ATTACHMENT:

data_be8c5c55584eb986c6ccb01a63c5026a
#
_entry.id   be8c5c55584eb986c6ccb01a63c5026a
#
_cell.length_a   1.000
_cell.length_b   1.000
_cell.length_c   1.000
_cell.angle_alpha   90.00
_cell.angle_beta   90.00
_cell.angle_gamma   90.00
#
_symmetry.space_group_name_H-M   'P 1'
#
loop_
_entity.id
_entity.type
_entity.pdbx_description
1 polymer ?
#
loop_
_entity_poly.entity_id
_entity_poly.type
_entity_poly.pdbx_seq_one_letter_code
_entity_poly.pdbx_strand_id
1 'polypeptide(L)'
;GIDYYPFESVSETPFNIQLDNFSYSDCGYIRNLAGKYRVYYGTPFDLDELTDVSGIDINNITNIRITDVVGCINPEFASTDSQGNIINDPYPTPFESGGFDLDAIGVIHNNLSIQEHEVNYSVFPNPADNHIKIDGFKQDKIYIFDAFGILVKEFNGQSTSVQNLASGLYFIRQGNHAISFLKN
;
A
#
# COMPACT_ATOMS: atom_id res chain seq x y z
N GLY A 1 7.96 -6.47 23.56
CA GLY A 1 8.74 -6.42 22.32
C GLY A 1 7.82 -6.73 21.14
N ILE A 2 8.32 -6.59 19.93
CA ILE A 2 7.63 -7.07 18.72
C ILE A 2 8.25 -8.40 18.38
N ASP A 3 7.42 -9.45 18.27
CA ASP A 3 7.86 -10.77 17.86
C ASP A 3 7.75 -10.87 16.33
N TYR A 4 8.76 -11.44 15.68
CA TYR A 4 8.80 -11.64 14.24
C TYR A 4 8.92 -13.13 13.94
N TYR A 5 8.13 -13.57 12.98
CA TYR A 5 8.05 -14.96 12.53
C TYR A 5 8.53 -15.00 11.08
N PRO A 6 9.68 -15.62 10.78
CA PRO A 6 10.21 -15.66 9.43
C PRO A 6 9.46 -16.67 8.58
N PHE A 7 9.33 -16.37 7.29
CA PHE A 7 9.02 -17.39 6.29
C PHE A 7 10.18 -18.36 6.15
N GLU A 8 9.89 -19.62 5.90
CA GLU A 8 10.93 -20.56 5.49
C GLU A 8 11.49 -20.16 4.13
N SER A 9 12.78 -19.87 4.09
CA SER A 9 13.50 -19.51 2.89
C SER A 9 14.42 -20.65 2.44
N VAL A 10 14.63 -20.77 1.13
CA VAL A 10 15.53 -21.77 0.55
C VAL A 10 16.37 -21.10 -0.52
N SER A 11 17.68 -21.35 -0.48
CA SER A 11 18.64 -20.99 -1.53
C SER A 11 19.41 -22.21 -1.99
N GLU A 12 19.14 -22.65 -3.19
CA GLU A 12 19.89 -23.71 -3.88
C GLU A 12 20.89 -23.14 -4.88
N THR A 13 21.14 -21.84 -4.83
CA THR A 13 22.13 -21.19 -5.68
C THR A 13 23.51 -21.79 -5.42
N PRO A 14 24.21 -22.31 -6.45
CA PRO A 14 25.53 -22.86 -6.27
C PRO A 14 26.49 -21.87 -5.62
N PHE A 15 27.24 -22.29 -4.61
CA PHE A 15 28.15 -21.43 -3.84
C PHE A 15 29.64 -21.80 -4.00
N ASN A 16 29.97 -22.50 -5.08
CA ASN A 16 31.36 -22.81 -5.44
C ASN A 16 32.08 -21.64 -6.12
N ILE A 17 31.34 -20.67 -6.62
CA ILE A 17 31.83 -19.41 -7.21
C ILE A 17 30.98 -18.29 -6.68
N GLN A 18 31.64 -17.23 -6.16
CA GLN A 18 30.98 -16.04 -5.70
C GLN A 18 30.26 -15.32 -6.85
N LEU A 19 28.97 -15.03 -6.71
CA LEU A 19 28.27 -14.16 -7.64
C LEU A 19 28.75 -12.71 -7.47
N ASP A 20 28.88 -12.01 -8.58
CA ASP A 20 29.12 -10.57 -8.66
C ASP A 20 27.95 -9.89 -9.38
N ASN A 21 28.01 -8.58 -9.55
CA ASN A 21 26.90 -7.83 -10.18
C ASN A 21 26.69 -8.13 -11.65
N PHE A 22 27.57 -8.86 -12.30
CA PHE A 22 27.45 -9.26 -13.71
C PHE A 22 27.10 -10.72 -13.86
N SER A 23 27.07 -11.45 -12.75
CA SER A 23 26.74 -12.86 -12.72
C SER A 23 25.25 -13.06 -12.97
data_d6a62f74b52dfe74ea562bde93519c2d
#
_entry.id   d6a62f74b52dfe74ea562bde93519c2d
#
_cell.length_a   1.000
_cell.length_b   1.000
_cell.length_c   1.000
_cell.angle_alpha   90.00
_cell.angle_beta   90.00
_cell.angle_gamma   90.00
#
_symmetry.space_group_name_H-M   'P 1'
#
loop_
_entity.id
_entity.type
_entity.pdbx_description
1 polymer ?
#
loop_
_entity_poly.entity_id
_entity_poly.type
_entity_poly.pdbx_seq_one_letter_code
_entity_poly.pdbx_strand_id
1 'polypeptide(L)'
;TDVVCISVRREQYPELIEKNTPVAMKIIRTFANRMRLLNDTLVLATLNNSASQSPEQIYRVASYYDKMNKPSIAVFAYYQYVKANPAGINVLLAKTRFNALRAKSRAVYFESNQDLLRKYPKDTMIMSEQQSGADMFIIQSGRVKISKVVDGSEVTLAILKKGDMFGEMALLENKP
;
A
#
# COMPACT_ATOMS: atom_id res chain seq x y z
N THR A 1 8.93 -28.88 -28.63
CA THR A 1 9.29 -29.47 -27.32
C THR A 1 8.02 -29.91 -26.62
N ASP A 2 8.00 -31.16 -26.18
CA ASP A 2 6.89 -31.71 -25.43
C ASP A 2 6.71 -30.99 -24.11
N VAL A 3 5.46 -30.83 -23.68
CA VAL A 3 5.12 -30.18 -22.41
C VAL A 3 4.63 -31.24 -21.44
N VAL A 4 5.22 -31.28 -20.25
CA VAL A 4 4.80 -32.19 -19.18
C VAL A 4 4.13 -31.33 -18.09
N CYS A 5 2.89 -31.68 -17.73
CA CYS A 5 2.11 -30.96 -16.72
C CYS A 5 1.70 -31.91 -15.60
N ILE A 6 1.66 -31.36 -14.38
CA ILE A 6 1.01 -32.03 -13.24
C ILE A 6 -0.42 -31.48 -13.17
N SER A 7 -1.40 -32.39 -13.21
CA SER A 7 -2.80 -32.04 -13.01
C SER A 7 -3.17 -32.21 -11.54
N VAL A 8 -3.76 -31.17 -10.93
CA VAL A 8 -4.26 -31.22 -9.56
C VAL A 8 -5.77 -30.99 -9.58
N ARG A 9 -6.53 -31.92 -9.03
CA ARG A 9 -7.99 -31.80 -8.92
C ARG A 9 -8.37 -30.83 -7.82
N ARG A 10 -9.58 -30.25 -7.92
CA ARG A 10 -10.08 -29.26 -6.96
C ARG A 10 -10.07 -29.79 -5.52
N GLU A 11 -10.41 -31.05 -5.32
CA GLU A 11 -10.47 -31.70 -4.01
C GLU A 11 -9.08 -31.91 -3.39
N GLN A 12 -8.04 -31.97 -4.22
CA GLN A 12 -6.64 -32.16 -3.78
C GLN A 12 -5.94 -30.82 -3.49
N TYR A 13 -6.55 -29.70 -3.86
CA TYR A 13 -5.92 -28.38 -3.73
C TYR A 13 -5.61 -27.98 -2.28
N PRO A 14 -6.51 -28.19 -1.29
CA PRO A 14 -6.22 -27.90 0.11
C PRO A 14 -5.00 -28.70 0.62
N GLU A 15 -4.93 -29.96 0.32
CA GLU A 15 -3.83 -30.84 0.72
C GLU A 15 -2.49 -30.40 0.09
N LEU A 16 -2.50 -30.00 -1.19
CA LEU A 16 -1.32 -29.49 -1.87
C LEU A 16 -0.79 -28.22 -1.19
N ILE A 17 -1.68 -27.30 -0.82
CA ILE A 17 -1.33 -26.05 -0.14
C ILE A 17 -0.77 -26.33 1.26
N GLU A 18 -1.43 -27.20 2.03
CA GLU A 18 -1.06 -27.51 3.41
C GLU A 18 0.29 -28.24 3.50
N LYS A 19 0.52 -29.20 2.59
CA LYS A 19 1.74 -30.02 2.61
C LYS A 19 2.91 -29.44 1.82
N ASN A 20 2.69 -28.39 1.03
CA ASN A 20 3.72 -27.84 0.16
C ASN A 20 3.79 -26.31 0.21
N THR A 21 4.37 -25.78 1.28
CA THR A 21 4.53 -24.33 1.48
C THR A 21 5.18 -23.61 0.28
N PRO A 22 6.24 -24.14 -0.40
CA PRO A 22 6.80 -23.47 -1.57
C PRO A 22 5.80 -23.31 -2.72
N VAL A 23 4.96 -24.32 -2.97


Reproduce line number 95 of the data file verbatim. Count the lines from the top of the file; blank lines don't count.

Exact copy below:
CA PHE A 22 27.45 -9.26 -13.71